Cockpit Country Communities Raise Concerns About Protected Area


Earlier today, I was talking to a friend about outstanding concerns relating to the Cockpit Country boundaries. By the time I got home, coincidentally, the following press release from Jamaica Environment Trust had landed in my inbox. It’s very important to have this direct feedback from the communities affected, and this detailed response shows that there are several issues to be addressed. The key concern is that since the Prime Minister’s declaration eight months ago (see the link for the text), the Cockpit Country Protected Area (CCPA) has not yet been gazetted into law. There remains much work to be done. 

Cockpit Country’s Maroon residents listen intently at a press briefing with the Cockpit Country stakeholders. They had been lobbying Government officials in Kingston, in November 2015. (My photo)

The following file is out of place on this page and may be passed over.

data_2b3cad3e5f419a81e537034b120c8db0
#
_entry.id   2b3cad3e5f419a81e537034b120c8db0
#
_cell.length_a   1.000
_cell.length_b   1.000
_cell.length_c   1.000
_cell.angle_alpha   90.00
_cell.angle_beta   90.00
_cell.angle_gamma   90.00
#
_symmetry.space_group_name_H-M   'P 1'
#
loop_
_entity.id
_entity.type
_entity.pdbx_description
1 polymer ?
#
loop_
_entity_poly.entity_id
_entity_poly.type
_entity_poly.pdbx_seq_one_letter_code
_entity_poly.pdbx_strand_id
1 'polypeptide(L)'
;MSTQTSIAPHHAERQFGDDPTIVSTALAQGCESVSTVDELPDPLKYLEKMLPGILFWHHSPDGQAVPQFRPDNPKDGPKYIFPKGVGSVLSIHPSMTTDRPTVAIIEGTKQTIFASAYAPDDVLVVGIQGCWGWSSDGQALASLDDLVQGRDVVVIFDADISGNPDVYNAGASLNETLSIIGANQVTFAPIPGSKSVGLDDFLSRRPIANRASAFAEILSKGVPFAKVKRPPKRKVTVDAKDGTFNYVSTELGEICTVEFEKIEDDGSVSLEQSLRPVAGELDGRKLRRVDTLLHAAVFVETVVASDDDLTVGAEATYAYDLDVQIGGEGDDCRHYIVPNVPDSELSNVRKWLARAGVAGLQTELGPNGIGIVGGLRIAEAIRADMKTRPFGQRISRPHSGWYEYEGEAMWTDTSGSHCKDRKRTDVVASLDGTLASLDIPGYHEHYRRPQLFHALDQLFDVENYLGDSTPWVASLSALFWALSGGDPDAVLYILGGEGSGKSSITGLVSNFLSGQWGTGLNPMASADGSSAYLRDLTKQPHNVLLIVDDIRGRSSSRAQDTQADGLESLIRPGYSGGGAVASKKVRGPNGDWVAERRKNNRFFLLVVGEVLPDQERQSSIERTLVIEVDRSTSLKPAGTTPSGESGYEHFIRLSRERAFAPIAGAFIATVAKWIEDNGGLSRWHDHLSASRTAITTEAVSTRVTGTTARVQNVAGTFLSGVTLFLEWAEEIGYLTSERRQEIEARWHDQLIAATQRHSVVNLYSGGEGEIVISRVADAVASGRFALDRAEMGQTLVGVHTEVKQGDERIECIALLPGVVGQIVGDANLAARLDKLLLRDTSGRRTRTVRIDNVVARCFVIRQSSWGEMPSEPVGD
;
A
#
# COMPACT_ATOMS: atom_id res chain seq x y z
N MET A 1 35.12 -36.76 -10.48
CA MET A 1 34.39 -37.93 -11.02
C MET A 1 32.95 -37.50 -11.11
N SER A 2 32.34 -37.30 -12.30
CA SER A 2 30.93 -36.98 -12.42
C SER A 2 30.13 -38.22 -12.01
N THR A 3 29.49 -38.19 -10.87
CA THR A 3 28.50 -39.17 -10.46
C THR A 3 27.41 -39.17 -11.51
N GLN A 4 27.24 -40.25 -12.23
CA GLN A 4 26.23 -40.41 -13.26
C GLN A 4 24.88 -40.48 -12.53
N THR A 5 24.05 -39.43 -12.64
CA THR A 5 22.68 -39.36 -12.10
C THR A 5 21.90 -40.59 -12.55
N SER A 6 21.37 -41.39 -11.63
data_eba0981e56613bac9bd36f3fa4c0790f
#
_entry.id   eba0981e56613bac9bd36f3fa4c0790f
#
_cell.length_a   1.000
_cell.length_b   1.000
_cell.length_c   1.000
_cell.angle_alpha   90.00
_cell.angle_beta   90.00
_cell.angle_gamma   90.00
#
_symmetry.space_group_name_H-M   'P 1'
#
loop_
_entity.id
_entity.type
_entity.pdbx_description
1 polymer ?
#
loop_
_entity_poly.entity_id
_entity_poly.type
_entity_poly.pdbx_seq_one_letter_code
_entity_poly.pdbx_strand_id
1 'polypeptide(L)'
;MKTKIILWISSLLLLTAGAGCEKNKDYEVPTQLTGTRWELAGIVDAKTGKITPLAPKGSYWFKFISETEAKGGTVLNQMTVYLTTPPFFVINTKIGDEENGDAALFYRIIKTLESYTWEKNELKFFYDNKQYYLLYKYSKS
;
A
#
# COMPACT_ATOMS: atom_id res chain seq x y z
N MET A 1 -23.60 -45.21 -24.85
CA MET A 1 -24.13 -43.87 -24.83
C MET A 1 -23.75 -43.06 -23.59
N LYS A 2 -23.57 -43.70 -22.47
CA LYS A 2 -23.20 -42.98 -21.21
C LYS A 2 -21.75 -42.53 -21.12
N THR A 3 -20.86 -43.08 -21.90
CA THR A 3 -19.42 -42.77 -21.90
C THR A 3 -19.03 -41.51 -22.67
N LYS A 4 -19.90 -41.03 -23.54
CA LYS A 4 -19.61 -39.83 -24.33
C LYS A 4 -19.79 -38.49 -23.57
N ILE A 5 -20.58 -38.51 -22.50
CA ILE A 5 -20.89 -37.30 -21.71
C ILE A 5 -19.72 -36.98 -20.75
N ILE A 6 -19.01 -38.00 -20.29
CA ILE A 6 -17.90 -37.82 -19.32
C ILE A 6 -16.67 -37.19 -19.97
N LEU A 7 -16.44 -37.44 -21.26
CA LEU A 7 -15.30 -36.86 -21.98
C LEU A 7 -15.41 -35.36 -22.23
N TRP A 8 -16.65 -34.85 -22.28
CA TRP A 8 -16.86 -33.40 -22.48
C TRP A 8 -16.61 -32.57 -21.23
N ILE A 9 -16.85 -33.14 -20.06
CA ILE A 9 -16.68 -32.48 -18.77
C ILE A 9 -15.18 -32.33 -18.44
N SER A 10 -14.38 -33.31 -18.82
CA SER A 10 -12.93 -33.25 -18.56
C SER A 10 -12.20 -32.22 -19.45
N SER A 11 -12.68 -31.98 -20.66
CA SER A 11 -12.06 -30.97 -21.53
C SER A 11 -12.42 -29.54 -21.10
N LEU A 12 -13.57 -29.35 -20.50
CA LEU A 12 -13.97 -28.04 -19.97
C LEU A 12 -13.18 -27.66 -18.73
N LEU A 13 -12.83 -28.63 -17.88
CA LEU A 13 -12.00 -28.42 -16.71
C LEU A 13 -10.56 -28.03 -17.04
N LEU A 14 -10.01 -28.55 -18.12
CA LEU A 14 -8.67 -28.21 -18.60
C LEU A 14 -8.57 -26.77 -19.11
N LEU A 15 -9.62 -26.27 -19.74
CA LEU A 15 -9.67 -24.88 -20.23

Please see below:

July 10, 2018

COCKPIT COUNTRY COMMUNITIES RAISE CONCERNS ABOUT PROTECTED AREA 

Under their new project aimed at advancing the protection of Jamaica’s Cockpit Country, the Jamaica Environment Trust (JET) has met with Cockpit Country communities to gather their feedback on the Prime Minister’s November 2017 announcement to Parliament of the Cockpit Country Protected Area (CCPA) boundary and the Government of Jamaica’s (GOJ) intention to close it to mining. During the recent Cockpit Country community meetings, which were held in Gibraltar, St Ann on June 28 and Elderslie, St Elizabeth on July 5, JET presented a summary of the Prime Minister’s announcement and maps of the designated CCPA which we received through an Access to Information (ATI) request to the Forestry Department (FD). The presentation was followed by a discussion on what the designation of the CCPA could mean for communities located inside or outside its boundary, during which community members asked questions and voiced their concerns.